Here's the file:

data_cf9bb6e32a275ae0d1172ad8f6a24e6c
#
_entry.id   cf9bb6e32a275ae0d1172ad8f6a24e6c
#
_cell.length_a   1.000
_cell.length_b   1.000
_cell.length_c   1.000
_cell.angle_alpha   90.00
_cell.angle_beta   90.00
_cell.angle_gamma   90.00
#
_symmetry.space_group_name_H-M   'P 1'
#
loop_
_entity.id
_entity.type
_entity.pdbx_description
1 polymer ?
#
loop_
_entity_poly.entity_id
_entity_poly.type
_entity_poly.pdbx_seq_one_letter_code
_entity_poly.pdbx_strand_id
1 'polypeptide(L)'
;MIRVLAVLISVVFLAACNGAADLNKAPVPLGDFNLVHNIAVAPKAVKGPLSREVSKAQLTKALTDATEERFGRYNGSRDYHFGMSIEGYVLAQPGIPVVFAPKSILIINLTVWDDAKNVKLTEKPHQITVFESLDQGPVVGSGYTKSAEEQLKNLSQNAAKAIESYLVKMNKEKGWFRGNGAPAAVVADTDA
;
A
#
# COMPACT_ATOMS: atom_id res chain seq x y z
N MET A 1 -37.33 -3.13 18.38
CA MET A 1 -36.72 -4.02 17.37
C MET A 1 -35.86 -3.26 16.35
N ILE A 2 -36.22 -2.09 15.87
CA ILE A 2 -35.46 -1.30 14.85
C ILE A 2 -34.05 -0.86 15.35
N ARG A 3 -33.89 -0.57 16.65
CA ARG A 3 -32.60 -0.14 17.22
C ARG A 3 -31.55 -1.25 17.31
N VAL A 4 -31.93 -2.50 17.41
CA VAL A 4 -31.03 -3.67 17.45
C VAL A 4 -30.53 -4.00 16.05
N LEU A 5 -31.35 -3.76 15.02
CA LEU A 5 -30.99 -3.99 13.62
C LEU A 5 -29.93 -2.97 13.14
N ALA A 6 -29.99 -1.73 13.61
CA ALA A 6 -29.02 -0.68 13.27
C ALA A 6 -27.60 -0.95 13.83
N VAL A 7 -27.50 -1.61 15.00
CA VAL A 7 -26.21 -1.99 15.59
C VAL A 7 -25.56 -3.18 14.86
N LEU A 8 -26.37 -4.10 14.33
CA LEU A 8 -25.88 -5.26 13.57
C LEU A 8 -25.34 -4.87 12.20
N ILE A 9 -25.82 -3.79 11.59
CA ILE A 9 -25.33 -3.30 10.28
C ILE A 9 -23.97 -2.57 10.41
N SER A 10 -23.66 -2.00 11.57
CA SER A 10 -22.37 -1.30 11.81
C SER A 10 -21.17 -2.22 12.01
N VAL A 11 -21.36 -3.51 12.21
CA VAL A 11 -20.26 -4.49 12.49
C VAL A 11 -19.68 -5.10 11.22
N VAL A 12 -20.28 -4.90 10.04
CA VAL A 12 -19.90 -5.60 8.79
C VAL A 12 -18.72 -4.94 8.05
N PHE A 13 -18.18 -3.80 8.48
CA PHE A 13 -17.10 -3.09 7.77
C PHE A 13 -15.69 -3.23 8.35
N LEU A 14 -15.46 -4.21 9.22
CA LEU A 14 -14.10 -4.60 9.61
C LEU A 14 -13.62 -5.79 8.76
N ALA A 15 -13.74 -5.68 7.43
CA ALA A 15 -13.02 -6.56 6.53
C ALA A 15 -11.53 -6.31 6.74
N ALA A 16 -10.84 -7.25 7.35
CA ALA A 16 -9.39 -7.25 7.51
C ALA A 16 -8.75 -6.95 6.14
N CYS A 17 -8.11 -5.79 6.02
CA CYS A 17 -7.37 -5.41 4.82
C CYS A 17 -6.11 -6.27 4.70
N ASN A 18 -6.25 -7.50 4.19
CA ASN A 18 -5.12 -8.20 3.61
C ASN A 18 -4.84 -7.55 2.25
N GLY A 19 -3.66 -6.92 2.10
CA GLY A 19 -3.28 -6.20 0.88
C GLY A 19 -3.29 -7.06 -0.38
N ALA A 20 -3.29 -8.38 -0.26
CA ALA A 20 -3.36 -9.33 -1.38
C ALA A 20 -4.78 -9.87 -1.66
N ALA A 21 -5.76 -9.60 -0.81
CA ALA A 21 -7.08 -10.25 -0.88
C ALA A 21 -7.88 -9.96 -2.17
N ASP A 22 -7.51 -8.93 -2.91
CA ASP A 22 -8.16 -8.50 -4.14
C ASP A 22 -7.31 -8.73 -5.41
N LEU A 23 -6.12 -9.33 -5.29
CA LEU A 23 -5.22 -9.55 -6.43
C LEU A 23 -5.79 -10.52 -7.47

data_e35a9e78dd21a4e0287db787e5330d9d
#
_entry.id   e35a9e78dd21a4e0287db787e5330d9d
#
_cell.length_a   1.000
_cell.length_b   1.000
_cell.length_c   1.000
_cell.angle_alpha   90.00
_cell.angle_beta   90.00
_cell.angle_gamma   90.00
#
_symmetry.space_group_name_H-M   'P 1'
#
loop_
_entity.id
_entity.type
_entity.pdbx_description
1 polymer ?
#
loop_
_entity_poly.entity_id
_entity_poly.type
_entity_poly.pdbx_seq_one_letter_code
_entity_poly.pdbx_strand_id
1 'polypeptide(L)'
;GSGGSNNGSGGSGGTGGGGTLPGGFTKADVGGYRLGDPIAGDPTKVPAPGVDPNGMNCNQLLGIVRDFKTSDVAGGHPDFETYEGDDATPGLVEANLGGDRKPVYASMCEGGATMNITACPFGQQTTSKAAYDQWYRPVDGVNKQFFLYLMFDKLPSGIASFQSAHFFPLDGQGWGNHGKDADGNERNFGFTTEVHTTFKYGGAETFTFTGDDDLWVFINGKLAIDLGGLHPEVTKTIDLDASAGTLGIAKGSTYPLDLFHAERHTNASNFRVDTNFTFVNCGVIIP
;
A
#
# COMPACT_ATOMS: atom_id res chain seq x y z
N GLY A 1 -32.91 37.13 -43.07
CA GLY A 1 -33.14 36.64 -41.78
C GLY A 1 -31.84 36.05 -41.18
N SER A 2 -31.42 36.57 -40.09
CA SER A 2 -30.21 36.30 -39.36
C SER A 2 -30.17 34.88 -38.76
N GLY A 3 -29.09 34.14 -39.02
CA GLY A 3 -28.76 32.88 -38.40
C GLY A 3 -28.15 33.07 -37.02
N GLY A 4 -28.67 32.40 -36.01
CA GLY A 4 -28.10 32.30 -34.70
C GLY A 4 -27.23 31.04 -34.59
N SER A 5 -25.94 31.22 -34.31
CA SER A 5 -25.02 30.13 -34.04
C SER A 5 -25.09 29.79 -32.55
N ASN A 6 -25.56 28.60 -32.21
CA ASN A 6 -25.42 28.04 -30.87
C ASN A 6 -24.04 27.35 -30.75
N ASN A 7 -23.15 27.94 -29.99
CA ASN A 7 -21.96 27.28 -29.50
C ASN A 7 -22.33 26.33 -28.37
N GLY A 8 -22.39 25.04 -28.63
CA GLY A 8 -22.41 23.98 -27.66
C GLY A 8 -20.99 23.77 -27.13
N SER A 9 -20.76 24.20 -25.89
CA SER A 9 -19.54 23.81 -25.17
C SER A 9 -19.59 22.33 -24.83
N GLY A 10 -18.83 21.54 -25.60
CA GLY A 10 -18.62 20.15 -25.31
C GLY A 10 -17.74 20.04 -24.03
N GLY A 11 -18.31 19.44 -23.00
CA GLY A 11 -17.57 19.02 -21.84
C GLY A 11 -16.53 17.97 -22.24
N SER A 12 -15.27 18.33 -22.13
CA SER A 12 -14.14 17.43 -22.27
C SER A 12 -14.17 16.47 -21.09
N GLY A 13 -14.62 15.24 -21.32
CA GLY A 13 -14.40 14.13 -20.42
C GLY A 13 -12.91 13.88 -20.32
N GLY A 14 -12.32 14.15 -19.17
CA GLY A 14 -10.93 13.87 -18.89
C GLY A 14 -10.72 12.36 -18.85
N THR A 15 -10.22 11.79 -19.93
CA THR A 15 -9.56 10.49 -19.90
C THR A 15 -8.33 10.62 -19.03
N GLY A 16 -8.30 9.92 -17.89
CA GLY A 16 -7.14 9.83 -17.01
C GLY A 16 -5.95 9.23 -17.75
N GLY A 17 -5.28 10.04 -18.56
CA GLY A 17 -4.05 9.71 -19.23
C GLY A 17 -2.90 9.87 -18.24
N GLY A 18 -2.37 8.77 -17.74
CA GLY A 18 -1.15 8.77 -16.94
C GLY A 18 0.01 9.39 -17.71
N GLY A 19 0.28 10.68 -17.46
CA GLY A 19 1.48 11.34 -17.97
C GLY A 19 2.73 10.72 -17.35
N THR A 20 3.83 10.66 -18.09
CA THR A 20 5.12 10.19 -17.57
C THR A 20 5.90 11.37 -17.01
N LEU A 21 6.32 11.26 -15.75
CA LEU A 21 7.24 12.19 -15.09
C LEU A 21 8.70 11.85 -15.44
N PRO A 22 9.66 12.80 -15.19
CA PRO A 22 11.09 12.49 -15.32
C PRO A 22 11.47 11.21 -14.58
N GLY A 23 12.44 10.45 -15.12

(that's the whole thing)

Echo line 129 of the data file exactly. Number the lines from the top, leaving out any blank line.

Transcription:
# COMPACT_ATOMS: atom_id res chain seq x y z